ROSEBURG, Ore. - The 26-year-old gunman who opened fire in a community college English class, killing nine, was an Army boot camp dropout who studied mass shooters before becoming one himself.
A day after the rampage in an Oregon timber town, authorities said Christopher Sean Harper-Mercer, who died during a shootout with police, wore a flak jacket and brought at least six guns and five ammunition magazines to the school. Investigators found another seven guns at the apartment he shared with his mother.
The weapons had all been purchased legally over the past three years, some by him, others by relatives, said Celinez Nunez, assistant field agent for the Seattle division of the Bureau of Alcohol, Tobacco and Firearms.
Those who knew the shooter described a deeply troubled loner.
At a different apartment complex where Harper-Mercer and his mother lived in Southern California, neighbours remembered a quiet and odd young man who rode a red bike everywhere.
Reina Webb, 19, said the man's mother was friendly and often chatted with neighbours, but Harper-Mercer kept to himself. She said she occasionally heard him having temper tantrums in his apartment.
"He was kind of like a child so that's why his tantrums would be like kind of weird. He's a grown man. He shouldn't be having a tantrum like a kid. That's why I thought there was something — something was up," she said.
Harper-Mercer's social media profiles suggested he was fascinated by the Irish Republican Army, frustrated by traditional organized religion and that he tracked other mass shootings. In one post, he appeared to urge readers to watch the online footage of Vester Flanagan shooting two former colleagues live on TV in August in Virginia, noting "the more people you kill, the more you're in the limelight."
He may have even posted a warning. A message on 4chan — a forum where racist and misogynistic comments are frequent — warned of an impending attack, but it's unclear if it came from Harper-Mercer.
"Some of you guys are alright. Don't go to school tomorrow if you are in the northwest," an anonymous poster wrote a day before the shootings.
On Thursday morning, he walked into Snyder Hall at Umpqua Community College and began firing, shooting a teacher and students, many repeatedly. Survivors described a classroom of carnage, and one said he ordered students to state their religion before shooting them.
Students in a classroom next door heard several shots, one right after the other, and their teacher told them to leave.
"We began to run," student Hannah Miles said. "A lot of my classmates were going every which way. We started to run to the centre of campus. And I turned around, and I saw students pouring out of the building."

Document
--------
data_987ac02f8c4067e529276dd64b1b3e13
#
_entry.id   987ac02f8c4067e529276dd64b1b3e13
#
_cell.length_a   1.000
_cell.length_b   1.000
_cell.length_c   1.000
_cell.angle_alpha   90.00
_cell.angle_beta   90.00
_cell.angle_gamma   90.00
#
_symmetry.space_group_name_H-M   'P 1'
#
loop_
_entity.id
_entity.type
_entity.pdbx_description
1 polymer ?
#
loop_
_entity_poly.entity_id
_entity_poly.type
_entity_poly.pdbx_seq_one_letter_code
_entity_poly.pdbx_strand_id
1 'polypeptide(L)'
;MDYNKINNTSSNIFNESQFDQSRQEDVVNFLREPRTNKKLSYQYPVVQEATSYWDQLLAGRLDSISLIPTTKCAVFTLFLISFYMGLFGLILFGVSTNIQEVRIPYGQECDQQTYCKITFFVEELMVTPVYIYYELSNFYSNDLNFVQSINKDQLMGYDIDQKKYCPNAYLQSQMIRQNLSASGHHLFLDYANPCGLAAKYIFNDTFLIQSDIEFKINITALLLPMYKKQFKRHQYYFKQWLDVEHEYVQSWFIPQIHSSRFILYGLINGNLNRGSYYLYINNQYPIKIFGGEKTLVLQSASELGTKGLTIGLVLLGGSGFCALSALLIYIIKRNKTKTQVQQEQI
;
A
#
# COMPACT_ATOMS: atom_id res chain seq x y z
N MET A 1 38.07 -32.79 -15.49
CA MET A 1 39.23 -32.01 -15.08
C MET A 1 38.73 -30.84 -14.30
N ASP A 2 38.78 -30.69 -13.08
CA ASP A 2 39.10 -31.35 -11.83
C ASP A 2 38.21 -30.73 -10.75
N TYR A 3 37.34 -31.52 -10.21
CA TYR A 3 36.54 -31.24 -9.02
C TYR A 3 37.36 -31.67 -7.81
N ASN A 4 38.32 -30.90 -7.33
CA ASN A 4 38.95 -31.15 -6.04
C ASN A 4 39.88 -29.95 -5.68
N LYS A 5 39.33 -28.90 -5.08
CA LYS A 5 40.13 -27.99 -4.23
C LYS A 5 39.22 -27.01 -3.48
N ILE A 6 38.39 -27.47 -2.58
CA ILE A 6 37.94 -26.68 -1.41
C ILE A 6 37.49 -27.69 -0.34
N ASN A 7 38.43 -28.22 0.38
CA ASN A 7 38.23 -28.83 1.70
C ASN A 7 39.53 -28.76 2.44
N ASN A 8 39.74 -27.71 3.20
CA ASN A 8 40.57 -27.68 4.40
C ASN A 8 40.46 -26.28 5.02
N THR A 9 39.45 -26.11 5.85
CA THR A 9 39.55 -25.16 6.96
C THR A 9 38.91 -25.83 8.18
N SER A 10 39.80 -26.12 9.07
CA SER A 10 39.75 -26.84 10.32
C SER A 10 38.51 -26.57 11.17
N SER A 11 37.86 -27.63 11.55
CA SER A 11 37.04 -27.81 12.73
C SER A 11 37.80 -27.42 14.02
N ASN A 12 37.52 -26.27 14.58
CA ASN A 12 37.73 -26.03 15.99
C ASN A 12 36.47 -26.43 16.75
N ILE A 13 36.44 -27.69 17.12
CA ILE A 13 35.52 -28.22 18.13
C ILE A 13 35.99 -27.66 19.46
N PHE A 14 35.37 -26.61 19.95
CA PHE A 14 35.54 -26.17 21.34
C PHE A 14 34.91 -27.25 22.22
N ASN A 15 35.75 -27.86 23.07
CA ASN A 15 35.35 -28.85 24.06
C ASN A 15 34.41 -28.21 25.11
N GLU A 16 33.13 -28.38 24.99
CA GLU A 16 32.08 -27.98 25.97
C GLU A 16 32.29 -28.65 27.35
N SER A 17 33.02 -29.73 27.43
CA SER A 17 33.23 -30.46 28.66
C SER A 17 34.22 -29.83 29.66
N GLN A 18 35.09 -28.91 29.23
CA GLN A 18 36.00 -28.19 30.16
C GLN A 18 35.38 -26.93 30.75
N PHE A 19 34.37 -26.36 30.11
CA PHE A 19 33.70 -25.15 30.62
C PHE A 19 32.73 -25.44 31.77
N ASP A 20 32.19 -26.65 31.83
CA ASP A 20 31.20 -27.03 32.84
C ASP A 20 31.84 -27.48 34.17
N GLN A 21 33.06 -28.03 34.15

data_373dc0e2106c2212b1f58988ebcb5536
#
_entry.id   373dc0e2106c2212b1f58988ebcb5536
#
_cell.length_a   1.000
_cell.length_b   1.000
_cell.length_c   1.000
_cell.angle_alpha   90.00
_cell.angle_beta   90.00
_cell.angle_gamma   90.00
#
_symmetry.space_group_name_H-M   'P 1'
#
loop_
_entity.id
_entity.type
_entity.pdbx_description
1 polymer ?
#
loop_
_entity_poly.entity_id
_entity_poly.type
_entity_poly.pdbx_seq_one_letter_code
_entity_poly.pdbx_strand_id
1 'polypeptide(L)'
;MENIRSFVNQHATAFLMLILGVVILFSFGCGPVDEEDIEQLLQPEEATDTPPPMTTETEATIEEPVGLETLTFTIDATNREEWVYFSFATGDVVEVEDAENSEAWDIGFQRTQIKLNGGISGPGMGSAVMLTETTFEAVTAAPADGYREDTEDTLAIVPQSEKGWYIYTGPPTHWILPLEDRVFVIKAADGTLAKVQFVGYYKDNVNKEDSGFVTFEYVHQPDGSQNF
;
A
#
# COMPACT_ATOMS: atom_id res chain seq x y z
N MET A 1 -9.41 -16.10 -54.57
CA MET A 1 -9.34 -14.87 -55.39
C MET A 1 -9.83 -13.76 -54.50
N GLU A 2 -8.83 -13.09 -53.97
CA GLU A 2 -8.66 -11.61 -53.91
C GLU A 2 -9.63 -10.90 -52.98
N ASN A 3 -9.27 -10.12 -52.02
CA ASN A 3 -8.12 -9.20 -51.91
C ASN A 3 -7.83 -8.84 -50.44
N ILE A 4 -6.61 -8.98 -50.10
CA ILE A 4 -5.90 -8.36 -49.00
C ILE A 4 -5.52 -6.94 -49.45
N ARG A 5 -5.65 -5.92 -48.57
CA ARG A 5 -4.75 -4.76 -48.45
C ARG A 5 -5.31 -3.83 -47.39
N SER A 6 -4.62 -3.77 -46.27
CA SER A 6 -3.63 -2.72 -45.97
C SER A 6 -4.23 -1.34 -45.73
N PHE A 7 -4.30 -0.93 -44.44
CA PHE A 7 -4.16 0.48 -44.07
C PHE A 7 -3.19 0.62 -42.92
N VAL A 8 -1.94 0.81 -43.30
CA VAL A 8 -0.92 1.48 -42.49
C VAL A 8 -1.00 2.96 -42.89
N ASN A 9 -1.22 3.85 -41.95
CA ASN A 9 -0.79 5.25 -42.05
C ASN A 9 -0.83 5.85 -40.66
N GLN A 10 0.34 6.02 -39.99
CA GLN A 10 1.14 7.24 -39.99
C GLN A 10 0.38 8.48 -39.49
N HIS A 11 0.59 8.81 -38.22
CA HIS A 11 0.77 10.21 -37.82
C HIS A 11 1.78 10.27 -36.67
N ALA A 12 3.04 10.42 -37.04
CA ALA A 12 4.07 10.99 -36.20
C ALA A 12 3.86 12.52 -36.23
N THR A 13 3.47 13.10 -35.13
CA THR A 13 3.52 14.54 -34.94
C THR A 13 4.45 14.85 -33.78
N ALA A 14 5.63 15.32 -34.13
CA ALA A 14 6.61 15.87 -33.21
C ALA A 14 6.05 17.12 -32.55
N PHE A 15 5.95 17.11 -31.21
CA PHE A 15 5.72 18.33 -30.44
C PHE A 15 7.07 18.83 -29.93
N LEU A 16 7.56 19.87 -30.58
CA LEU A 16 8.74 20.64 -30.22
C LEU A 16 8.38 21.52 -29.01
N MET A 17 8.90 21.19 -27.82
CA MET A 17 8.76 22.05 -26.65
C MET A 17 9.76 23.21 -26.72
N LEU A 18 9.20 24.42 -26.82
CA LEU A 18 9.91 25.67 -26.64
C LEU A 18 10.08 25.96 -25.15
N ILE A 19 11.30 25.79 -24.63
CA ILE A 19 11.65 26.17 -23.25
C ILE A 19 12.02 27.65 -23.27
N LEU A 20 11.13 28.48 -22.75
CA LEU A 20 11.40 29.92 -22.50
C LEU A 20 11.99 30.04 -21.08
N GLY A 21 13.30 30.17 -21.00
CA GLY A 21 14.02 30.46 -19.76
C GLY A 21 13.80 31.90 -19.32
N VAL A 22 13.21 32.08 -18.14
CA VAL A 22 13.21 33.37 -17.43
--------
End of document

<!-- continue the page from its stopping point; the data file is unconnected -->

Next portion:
An aunt of an Army veteran hit by several bullets said he tried to stop the gunman from entering the classroom.
Wanda Mintz said her 30-year-old nephew, Chris Mintz, a student at the college, fell to the floor and asked the shooter to stop. But, she said, he shot Mintz again and went inside.
Portland Fire and Rescue Lt. Rich Chatman, who is serving as a spokesman for the criminal investigation, said investigators were still processing the crime scene.
"As you can imagine, there is a tremendous amount of information and evidence for them to sort through," he said. "We have a very large team of investigators and forensic teams trying to process all of the information."
Chatman said several hundred investigators are involved, ranging from federal agencies such as the FBI and ATF to state, county and city law enforcement.
Several years ago, Harper-Mercer moved to Winchester, Oregon, from Torrance, California, with his mother, a nurse named Laurel Harper. His father, Ian Mercer, originally from the United Kingdom, told reporters outside his Tarzana, California, home, "I'm just as shocked as anybody at what happened."
At school in Oregon, "he was a typical Roseburg kid, kind of nerdy, kind of out there. Just himself," said Alex Frier, a stage manager at the college who said Harper-Mercer built sets for theatre performances last semester.
A neighbour, Bronte Harte, said Harper-Mercer "seemed really unfriendly" and would "sit by himself in the dark in the balcony with this little light."
Harte said a woman she believed to be Mercer's mother also lived upstairs and was "crying her eyes out" Thursday.
The Army said Harper-Mercer flunked out of basic training in 2008.
Army spokesman Lt. Col. Ben Garrett said Harper-Mercer was in the military for a little over a month at Ft. Jackson, South Carolina, but was discharged for failing to meet the minimum standards.
Garrett did not say which standards Harper-Mercer failed. Generally, the Army requires recruits to pass physical fitness tests and to be in generally good physical and mental health. Recruits must also pass a multiple-choice test covering science, math, reading comprehension and other topics.
Douglas County Sheriff John Hanlin has said repeatedly that he and his deputies are not going to say the shooter's name because that's what he would have wanted.
"I will not name the shooter. I will not give him the credit he probably sought prior to this horrific and cowardly act," a visibly angry Hanlin said.
Mendoza reported from Santa Cruz. Associated Press writers Steven Dubois, Jonathan J. Cooper, Gosia Wozniacka and Rachel La Corte in Portland; Tami Abdollah in Roseburg;, California; Michael R. Blood in Torrance, California; Gene Johnson and Donna Blankinship in Seattle; and Eric Tucker in Washington, D.C., contributed to this report.